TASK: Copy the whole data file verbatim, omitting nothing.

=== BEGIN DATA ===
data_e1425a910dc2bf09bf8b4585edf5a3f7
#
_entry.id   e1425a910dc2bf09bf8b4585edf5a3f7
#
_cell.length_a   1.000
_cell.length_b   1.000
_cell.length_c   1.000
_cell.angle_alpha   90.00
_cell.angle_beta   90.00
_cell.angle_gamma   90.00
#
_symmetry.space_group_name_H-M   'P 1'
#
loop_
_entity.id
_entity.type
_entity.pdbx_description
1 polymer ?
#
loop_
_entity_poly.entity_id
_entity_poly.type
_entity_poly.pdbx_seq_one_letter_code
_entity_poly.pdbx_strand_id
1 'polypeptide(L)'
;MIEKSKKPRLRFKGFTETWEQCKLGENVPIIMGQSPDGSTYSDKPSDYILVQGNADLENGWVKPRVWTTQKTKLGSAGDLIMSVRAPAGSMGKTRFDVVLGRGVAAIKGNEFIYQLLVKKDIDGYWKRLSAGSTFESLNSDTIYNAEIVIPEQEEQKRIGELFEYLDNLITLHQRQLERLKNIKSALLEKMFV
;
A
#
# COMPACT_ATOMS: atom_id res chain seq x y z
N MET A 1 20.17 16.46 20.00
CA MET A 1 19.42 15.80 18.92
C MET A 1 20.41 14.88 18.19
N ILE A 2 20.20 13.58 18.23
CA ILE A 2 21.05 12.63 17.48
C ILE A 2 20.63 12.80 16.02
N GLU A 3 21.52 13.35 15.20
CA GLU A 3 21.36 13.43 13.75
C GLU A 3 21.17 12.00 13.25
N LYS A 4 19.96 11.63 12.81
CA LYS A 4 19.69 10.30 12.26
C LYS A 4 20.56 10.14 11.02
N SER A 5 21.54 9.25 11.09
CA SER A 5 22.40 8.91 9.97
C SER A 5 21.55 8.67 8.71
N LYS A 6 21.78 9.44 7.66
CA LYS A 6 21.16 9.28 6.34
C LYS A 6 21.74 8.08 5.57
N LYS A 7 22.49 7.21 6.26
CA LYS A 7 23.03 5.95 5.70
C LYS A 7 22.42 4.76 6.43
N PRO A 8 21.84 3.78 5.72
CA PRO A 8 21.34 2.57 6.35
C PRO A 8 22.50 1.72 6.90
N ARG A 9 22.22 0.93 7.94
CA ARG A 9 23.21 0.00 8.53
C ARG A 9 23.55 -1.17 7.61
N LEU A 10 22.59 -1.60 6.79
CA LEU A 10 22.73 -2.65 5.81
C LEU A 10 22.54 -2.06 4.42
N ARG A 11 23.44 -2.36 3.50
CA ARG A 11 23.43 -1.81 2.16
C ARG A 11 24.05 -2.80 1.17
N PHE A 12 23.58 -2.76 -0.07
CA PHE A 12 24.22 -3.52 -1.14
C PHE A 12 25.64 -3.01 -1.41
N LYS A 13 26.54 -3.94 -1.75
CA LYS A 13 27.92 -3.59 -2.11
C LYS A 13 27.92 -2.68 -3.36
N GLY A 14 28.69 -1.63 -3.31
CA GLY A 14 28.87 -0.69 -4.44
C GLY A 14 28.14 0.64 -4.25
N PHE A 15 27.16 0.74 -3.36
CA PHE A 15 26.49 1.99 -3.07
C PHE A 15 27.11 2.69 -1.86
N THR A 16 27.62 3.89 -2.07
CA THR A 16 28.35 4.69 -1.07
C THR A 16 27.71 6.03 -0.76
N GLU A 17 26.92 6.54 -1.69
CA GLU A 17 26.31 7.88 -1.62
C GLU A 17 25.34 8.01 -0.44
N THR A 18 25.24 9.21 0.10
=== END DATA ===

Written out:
data_e1425a910dc2bf09bf8b4585edf5a3f7
#
_entry.id   e1425a910dc2bf09bf8b4585edf5a3f7
#
_cell.length_a   1.000
_cell.length_b   1.000
_cell.length_c   1.000
_cell.angle_alpha   90.00
_cell.angle_beta   90.00
_cell.angle_gamma   90.00
#
_symmetry.space_group_name_H-M   'P 1'
#
loop_
_entity.id
_entity.type
_entity.pdbx_description
1 polymer ?
#
loop_
_entity_poly.entity_id
_entity_poly.type
_entity_poly.pdbx_seq_one_letter_code
_entity_poly.pdbx_strand_id
1 'polypeptide(L)'
;MIEKSKKPRLRFKGFTETWEQCKLGENVPIIMGQSPDGSTYSDKPSDYILVQGNADLENGWVKPRVWTTQKTKLGSAGDLIMSVRAPAGSMGKTRFDVVLGRGVAAIKGNEFIYQLLVKKDIDGYWKRLSAGSTFESLNSDTIYNAEIVIPEQEEQKRIGELFEYLDNLITLHQRQLERLKNIKSALLEKMFV
;
A
#
# COMPACT_ATOMS: atom_id res chain seq x y z
N MET A 1 20.17 16.46 20.00
CA MET A 1 19.42 15.80 18.92
C MET A 1 20.41 14.88 18.19
N ILE A 2 20.20 13.58 18.23
CA ILE A 2 21.05 12.63 17.48
C ILE A 2 20.63 12.80 16.02
N GLU A 3 21.52 13.35 15.20
CA GLU A 3 21.36 13.43 13.75
C GLU A 3 21.17 12.00 13.25
N LYS A 4 19.96 11.63 12.81
CA LYS A 4 19.69 10.30 12.26
C LYS A 4 20.56 10.14 11.02
N SER A 5 21.54 9.25 11.09
CA SER A 5 22.40 8.91 9.97
C SER A 5 21.55 8.67 8.71
N LYS A 6 21.78 9.44 7.66
CA LYS A 6 21.16 9.28 6.34
C LYS A 6 21.74 8.08 5.57
N LYS A 7 22.49 7.21 6.26
CA LYS A 7 23.03 5.95 5.70
C LYS A 7 22.42 4.76 6.43
N PRO A 8 21.84 3.78 5.72
CA PRO A 8 21.34 2.57 6.35
C PRO A 8 22.50 1.72 6.90
N ARG A 9 22.22 0.93 7.94
CA ARG A 9 23.21 0.00 8.53
C ARG A 9 23.55 -1.17 7.61
N LEU A 10 22.59 -1.60 6.79
CA LEU A 10 22.73 -2.65 5.81
C LEU A 10 22.54 -2.06 4.42
N ARG A 11 23.44 -2.36 3.50
CA ARG A 11 23.43 -1.81 2.16
C ARG A 11 24.05 -2.80 1.17
N PHE A 12 23.58 -2.76 -0.07
CA PHE A 12 24.22 -3.52 -1.14
C PHE A 12 25.64 -3.01 -1.41
N LYS A 13 26.54 -3.94 -1.75
CA LYS A 13 27.92 -3.59 -2.11
C LYS A 13 27.92 -2.68 -3.36
N GLY A 14 28.69 -1.63 -3.31
CA GLY A 14 28.87 -0.69 -4.44
C GLY A 14 28.14 0.64 -4.25
N PHE A 15 27.16 0.74 -3.36
CA PHE A 15 26.49 1.99 -3.07
C PHE A 15 27.11 2.69 -1.86
N THR A 16 27.62 3.89 -2.07
CA THR A 16 28.35 4.69 -1.07
C THR A 16 27.71 6.03 -0.76
N GLU A 17 26.92 6.54 -1.69
CA GLU A 17 26.31 7.88 -1.62
C GLU A 17 25.34 8.01 -0.44
N THR A 18 25.24 9.21 0.10